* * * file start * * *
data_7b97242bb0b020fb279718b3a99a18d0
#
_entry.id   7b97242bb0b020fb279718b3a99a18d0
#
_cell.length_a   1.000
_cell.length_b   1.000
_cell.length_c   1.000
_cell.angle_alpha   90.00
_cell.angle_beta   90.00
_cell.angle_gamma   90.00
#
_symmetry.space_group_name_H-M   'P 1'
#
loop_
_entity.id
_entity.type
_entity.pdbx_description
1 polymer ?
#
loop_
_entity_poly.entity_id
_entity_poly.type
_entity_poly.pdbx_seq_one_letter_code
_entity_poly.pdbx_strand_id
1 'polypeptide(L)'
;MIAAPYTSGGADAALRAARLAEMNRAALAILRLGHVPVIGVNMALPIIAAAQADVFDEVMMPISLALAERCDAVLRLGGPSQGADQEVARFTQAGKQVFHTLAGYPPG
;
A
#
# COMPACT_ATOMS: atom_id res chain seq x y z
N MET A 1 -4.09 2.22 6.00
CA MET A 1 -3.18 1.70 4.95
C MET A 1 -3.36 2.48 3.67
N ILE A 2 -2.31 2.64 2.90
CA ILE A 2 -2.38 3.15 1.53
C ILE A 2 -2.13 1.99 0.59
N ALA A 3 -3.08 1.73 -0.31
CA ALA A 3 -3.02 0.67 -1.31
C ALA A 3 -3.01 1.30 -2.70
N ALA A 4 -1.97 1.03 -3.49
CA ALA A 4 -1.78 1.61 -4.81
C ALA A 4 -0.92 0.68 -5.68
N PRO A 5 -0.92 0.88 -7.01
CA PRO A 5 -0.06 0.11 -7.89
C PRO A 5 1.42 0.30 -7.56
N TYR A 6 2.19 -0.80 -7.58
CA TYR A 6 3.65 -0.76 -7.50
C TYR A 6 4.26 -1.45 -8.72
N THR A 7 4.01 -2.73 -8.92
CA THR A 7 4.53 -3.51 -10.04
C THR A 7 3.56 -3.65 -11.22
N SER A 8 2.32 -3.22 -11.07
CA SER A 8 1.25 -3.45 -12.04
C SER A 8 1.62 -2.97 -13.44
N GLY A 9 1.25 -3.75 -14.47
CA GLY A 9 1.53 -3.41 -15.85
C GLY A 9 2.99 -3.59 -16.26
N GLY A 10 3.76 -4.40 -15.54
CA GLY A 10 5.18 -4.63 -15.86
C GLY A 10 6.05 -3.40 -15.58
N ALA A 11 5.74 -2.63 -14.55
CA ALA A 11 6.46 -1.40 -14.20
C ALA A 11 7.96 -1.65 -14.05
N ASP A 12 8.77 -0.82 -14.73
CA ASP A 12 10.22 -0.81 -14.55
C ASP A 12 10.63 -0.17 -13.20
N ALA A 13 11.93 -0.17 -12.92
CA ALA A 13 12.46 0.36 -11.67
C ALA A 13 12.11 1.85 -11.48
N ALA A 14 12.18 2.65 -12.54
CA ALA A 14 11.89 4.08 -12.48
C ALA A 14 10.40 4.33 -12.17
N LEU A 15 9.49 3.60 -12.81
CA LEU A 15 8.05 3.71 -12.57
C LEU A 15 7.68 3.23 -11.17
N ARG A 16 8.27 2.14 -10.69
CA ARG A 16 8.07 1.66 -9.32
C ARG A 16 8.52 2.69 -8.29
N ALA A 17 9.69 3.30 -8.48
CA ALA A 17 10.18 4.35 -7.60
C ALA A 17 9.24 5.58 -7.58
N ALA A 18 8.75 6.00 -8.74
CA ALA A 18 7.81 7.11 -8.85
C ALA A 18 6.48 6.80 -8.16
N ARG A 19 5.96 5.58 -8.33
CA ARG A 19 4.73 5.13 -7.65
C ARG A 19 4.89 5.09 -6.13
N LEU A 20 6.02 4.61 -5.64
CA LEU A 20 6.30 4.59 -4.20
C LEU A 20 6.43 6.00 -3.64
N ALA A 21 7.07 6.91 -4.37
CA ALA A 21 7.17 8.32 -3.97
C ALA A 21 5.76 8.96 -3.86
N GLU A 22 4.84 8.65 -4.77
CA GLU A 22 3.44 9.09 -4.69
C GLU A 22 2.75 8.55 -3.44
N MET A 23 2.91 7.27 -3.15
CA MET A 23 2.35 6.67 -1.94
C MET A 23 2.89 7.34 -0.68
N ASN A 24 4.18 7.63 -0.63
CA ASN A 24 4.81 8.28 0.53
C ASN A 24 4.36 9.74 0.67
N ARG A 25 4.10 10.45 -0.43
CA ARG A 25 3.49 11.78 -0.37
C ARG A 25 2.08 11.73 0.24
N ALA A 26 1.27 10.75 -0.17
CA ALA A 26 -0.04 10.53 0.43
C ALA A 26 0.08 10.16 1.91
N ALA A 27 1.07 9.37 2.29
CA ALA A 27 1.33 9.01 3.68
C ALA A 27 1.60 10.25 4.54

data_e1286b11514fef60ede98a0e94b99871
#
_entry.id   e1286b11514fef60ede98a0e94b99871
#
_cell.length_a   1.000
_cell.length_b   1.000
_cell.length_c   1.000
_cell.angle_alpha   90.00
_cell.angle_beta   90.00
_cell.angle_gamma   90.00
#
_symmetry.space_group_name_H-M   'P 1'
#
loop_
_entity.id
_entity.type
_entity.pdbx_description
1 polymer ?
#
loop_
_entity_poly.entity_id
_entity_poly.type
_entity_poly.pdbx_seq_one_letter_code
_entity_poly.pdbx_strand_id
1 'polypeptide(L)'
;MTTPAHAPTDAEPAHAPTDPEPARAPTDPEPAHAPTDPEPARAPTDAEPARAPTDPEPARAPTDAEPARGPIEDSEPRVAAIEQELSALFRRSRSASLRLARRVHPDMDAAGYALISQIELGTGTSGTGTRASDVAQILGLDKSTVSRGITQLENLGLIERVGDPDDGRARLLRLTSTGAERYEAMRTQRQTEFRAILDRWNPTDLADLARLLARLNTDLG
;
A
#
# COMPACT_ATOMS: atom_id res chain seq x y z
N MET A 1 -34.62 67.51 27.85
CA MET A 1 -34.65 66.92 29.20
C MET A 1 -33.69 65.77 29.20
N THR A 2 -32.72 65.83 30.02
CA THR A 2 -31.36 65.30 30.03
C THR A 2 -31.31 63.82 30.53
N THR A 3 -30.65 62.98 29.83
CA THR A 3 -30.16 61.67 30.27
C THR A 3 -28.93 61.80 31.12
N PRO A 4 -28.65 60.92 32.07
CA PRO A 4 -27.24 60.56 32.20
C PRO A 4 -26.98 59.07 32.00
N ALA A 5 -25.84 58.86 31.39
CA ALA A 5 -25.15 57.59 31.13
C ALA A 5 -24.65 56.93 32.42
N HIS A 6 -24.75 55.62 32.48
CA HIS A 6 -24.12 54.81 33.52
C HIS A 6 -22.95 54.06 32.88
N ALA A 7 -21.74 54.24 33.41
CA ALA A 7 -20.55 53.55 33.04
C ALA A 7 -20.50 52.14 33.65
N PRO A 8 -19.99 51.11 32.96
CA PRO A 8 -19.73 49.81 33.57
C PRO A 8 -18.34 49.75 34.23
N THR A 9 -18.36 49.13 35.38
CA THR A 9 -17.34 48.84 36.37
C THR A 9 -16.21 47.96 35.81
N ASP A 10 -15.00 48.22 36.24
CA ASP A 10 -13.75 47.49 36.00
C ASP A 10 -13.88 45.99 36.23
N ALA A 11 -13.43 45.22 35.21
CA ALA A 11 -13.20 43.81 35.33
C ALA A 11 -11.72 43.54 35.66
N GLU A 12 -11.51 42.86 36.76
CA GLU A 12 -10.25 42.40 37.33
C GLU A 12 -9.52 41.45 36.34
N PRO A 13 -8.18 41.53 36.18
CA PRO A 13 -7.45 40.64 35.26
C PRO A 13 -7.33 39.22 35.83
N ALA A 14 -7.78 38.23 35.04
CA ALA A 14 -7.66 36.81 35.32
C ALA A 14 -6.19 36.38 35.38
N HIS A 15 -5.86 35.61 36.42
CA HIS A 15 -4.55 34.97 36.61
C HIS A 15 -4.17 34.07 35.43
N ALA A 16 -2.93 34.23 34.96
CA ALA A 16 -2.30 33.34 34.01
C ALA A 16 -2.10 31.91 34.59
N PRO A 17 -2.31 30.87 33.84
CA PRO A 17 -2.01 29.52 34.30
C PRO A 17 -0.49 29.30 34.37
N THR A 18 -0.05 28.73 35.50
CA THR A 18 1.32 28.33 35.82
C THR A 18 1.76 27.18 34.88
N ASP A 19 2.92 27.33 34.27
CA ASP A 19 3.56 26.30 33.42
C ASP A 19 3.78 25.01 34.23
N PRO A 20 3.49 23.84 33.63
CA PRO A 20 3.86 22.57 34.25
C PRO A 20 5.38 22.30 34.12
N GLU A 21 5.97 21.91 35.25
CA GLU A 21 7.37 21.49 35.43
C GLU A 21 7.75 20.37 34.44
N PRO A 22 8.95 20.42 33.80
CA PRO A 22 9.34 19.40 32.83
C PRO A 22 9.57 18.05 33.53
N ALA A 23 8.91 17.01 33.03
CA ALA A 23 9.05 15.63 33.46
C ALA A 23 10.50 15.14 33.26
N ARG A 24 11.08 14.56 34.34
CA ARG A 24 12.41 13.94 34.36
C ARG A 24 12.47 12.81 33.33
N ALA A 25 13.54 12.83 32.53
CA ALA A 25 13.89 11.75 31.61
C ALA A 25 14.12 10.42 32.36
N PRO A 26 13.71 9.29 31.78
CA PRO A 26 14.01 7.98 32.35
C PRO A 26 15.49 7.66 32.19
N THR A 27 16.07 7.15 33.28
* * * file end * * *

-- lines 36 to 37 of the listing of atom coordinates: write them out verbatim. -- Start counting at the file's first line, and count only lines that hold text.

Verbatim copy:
C ILE A 2 -2.13 1.99 0.59
N ALA A 3 -3.08 1.73 -0.31